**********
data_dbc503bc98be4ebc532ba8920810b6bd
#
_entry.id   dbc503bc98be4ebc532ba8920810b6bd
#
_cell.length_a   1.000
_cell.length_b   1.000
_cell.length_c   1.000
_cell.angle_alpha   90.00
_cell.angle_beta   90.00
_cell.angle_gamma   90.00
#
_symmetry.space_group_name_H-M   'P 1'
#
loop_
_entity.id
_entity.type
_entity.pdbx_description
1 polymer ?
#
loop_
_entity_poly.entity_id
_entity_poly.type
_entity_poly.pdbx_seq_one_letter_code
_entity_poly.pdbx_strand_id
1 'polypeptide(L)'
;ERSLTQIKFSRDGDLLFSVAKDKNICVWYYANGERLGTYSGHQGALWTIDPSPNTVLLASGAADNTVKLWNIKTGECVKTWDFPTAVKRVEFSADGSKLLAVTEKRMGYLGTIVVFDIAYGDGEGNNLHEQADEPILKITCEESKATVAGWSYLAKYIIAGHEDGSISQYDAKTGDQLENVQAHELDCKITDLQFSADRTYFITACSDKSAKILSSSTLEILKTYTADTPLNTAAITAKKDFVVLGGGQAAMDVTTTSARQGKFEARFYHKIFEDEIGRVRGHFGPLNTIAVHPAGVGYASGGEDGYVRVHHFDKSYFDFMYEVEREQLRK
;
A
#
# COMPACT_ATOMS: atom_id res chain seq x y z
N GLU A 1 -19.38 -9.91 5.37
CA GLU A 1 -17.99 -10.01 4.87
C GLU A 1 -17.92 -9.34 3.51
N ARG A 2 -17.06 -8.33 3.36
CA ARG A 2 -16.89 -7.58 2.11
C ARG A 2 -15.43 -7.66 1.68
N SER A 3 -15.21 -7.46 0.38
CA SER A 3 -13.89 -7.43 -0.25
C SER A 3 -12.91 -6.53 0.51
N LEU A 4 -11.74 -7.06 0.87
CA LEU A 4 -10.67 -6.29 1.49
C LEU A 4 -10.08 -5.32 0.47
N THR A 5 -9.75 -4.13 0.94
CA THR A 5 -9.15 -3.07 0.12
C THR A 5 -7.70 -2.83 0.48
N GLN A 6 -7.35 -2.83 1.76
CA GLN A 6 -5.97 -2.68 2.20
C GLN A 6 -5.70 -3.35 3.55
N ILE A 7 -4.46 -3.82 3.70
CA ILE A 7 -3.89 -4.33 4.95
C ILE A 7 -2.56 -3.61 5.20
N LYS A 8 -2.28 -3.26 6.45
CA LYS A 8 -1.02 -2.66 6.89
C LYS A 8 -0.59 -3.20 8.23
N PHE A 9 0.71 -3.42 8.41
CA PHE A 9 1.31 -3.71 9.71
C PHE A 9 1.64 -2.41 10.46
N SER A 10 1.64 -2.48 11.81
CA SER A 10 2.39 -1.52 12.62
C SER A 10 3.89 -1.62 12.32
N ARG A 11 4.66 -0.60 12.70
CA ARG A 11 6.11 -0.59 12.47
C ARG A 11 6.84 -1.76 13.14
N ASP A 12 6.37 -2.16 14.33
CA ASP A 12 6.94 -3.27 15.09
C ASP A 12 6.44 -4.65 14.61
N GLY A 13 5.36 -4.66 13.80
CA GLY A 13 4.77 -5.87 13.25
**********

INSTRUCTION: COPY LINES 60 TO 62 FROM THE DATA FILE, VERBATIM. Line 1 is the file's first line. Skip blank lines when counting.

C SER A 10 3.89 -1.62 12.32
N ARG A 11 4.66 -0.60 12.70
CA ARG A 11 6.11 -0.59 12.47